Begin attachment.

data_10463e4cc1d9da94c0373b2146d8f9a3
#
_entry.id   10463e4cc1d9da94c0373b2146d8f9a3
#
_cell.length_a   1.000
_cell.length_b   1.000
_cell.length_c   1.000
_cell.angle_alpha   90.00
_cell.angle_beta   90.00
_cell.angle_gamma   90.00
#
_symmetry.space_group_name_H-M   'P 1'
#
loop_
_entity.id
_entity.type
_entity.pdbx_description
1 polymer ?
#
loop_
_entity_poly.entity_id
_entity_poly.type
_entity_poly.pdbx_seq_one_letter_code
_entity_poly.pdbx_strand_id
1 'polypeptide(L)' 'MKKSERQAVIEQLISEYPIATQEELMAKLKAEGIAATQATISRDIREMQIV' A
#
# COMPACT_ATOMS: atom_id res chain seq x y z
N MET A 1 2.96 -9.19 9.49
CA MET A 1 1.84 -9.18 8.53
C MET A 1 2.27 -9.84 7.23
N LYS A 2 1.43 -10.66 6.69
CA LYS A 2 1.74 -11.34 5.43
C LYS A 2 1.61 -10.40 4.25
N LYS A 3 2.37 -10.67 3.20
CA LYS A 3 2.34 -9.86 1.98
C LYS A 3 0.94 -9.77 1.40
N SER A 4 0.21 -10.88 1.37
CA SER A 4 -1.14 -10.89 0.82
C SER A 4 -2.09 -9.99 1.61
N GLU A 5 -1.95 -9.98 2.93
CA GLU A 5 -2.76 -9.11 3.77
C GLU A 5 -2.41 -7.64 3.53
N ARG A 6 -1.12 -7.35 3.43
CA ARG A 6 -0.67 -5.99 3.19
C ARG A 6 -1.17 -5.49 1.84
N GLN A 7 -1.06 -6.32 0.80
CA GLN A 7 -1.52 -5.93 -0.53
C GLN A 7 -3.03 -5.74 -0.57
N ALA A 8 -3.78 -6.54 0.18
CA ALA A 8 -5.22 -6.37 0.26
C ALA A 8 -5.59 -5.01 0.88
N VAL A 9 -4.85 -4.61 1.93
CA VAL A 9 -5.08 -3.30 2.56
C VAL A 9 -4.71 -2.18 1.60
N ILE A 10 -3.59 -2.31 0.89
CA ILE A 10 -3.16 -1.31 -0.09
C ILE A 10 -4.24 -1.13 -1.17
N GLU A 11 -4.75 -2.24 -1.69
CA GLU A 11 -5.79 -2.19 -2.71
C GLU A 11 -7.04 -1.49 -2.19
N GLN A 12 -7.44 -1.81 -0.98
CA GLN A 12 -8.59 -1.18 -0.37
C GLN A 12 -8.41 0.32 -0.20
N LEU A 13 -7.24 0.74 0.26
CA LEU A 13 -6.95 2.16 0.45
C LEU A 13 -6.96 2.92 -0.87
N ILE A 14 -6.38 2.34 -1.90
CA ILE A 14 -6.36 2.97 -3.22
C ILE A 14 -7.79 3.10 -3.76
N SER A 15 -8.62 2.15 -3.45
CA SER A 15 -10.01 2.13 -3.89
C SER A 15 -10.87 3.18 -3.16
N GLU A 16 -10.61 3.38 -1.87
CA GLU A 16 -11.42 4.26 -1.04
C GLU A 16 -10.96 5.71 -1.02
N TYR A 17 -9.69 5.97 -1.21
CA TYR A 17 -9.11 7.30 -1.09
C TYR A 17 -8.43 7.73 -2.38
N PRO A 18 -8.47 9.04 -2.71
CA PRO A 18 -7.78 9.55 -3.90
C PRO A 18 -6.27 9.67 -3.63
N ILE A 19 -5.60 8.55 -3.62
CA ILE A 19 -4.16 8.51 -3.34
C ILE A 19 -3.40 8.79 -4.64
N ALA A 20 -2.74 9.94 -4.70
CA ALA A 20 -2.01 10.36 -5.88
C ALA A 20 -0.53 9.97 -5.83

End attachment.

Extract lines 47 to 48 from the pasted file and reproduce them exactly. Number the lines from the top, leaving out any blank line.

CA GLN A 7 -1.52 -5.93 -0.53
C GLN A 7 -3.03 -5.74 -0.57